What Are Platform Companies and Why Are They Using LLCs?

By Larry Wittenberg and Ryan Sansom

With the launch of our new LLC incorporation offering on the Founders Workbench Document Driver, there’s a trend we’re seeing that may be of interest to founders: platform companies using LLCs in a holding company structure, particularly in the biotechnology industry.

Platform companies, rather than developing a single product, drug or device, are focused on creation of broad technology platforms from which a number of separate drugs, devices or products could grow.

Use of LLCs in a holding company structure is becoming increasingly common among early stage companies that see the potential for their businesses to turn into platform companies, and where capital requirements indicate that VC funds are likely to be among the company’s future backers. Many biotechnology companies fit this criterion.

In these businesses, the lead product candidate is often the one most valued by potential acquirers in a liquidity transaction. So, the company’s investors might seek to sell the high-valued lead product candidate, but retain the rest of the intellectual property and even re-invest the proceeds of the lead product sale into developing other products. While this could be easily accomplished by keeping the entire company as an LLC, for various reasons, many venture capital funds can’t or won’t invest directly in a simple LLC.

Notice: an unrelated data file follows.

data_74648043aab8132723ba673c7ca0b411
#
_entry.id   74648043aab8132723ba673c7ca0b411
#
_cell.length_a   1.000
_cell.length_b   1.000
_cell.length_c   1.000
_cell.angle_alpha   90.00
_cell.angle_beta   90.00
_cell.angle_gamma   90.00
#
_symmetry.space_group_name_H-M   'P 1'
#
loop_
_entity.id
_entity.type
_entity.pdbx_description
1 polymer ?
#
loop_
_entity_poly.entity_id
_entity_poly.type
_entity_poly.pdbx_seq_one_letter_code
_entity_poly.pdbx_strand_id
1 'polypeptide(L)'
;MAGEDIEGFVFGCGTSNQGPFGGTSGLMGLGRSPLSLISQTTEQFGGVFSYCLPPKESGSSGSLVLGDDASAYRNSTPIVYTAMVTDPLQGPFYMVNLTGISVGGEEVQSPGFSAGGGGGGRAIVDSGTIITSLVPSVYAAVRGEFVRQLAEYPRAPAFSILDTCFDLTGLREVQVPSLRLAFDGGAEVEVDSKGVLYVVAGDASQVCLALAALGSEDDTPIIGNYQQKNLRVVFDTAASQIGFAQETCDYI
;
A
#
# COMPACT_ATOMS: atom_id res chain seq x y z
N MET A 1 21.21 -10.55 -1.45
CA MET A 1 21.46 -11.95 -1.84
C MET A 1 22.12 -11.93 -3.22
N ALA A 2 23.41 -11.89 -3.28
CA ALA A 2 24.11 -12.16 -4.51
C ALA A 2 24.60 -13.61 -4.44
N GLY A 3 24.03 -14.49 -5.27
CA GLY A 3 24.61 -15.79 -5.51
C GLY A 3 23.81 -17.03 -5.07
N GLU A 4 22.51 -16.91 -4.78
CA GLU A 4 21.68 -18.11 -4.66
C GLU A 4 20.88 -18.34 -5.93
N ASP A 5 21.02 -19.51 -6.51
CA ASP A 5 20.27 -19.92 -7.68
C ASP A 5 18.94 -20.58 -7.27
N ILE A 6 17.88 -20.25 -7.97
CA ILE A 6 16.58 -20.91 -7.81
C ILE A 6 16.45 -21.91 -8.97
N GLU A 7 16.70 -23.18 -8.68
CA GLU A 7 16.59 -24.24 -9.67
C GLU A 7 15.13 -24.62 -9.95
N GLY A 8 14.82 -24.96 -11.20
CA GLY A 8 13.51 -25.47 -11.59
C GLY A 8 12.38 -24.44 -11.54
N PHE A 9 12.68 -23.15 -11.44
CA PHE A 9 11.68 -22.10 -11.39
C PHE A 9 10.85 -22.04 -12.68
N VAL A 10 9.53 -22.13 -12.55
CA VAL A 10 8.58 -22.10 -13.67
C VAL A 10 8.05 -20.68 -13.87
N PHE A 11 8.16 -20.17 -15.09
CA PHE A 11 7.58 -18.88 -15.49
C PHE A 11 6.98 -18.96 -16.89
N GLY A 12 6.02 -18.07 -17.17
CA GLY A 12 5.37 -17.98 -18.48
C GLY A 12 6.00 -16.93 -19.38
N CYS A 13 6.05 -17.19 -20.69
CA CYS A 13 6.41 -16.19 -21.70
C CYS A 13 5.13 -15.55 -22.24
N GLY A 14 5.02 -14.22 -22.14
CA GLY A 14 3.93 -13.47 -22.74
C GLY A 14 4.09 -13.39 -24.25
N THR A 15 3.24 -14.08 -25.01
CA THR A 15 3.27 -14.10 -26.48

When companies foresee this type of situation, some are opting to maintain the intellectual property assets for each product in separate subsidiary C-corporations owned by a parent LLC, known as a holding company structure.

Like many other entity decisions, the main case for using a holding company structure is driven by tax considerations. In many types of liquidity transactions, founders and investors using LLCs can take advantage of more favorable tax treatments than those available to a standard C-corporation.

One simple example of these advantages is that the proceeds from selling a subsidiary corporation can pass through the LLC to its members without triggering corporate taxes. Based on the specific facts of the assets and the liquidity transaction, there may be other advantages as well.

While the potential tax advantages are noteworthy, there are a number of requirements for such a structure to work. Not the least of these is the requirement that the intellectual property assets must be able to be segregated along product lines and that this step must take place before value is created. In addition, an LLC holding company structure can be far more expensive to set up and maintain than a traditional corporation.

As with any corporate structure, the devil is in the details and discussion with a trusted tax and legal adviser is a must when considering the pros and cons of this structure for a start up business.

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